Oy! I missed him and Graham Chapman too–now added. Don’t know what was with me last night (when I made the list).

  8. Posted January 8, 2018 at 9:34 am | Permalink

    Looks like Gus is practicing realizing figured bass.

    • Taskin
      Posted January 8, 2018 at 2:51 pm | Permalink

      Well, Gus figures if he does this, I’ll give him dinner.

  9. Hempenstein
    Posted January 8, 2018 at 9:40 am | Permalink

    I know a guy who, after having squandered his undergrad years on a degree in divinity, is now pursuing a doctorate in a bioengineering program. For that he has to pass some calculus courses. His math skills, he finds, are about like that of the cat.

  10. Ken Kukec
    Posted January 8, 2018 at 9:41 am | Permalink

    Oh no, not that old père et fils string-bean importation and ambassadorial chair dancing dream again!

  11. Jenny Haniver
    Posted January 8, 2018 at 10:30 am | Permalink

    Some people actually type on typewriters, among them, Tom Hanks He has been called a “typewriter enthisiast.” Good for him.

  12. Ken Kukec
    Posted January 8, 2018 at 10:52 am | Permalink

    Don DeLillo writes his novels on an old Olympia manual. Says he enjoys the tactile, workmanlike feel of it.

  13. Posted January 8, 2018 at 11:05 am | Permalink

    That Bierstadt painting is lovely but I don’t think it is a real scene. It was painted in Rome and (I believe) is comprised of multiple sketches the artist made during trips to the American west beginning in 1859.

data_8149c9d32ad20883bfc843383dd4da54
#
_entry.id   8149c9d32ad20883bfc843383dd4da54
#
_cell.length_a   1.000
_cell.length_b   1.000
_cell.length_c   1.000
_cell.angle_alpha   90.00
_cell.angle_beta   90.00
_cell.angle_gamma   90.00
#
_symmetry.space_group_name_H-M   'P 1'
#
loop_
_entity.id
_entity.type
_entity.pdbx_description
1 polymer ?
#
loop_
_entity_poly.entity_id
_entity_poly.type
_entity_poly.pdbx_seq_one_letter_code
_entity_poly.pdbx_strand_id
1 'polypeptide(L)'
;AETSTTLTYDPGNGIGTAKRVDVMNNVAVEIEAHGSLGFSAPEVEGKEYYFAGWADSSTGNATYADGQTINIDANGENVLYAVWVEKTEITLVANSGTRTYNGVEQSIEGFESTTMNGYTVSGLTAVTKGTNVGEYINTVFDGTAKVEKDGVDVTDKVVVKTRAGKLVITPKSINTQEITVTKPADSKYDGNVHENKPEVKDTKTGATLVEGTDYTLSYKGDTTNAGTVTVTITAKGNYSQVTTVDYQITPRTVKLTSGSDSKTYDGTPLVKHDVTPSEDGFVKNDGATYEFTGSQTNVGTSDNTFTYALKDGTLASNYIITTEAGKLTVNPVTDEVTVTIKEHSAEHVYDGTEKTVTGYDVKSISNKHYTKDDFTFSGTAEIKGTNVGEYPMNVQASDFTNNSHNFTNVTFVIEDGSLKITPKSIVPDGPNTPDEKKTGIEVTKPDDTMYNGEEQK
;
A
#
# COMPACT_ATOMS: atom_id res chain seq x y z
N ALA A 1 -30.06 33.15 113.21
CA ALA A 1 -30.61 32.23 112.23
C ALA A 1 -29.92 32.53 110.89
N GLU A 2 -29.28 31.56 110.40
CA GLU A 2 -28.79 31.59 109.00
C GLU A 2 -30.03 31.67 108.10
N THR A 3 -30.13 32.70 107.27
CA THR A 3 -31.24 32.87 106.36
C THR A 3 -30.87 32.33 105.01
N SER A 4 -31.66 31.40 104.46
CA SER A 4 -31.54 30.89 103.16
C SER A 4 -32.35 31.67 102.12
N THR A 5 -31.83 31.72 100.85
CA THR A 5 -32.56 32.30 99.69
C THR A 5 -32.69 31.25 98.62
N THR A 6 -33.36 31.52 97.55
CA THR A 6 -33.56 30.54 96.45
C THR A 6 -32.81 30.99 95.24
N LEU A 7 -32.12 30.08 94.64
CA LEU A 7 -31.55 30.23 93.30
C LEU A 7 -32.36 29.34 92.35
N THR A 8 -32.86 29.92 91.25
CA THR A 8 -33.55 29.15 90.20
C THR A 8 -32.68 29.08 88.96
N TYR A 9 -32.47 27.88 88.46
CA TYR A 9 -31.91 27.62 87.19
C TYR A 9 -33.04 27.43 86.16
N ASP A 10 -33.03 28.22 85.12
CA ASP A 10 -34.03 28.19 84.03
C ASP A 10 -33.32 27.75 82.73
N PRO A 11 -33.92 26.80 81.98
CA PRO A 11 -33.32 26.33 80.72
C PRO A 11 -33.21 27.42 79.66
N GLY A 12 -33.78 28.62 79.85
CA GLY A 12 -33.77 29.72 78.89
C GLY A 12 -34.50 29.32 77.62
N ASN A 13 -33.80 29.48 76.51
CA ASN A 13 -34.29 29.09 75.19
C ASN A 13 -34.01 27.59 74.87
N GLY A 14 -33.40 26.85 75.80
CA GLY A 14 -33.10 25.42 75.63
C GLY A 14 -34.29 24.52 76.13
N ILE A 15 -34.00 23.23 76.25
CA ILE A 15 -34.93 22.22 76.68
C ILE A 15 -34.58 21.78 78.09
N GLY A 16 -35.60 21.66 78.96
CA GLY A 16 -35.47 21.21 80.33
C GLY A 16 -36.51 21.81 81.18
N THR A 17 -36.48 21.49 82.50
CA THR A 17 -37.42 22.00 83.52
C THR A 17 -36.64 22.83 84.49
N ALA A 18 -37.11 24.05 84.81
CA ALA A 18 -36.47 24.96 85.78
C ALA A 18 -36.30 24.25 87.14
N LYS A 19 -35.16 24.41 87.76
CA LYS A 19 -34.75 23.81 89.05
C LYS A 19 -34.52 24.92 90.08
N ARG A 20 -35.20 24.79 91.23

14. Neil Faulkner
    Posted January 8, 2018 at 2:01 pm | Permalink

    I’ve no excuse to be ignorant of the Danish impact on English history. Two minutes walk down the hill from my door is Dane Park, at the northern end of a post-glacial dry valley called … Dane Valley. Basically, I live right by the spot where the Danes first, at least allegedly, spent the winter in England, in 851.

  15. nicky
    Posted January 8, 2018 at 2:23 pm | Permalink

    Wasn’t King Canute (Knud the Great) a Dane?
    The vikings raided and invaded Europe for long periods, and often established kingdoms or states. The Normans under Rollo (Normandy), Robert Guiscard conquering Sicily and Southern Italy, and the ‘Rus’ as the vikings were known in what is now Russia, I think the Kiew state (Ukraine) was also of viking origins.
    The present day scandinavians appear quite a bit more mellow than their fierce and feared ancestors.

    • David Coxill
      Posted January 8, 2018 at 2:56 pm | Permalink

      Those North men (Normans) only beat the Saxons because Harold and his men were shagged out from the march from Stamford bridge in the north down to Hastings .

      Plus according to Michael Burke ,the Normans had stirrups for their horses .

      Must admit i have always been interested in the Normans being in Sicily .Even paid £37 for a secondhand copy of The Normans in Sicily by John Julius Norwich ,dog knows when i will get to read it .

      • nicky
        Posted January 9, 2018 at 1:09 pm | Permalink

        Well, as the Bayeux tapestry shows, the invasion by the Normans was an operation with military precision and prowess (Note I did not mention William the Conqueror at all).

        My young children prefer the animated version 🙂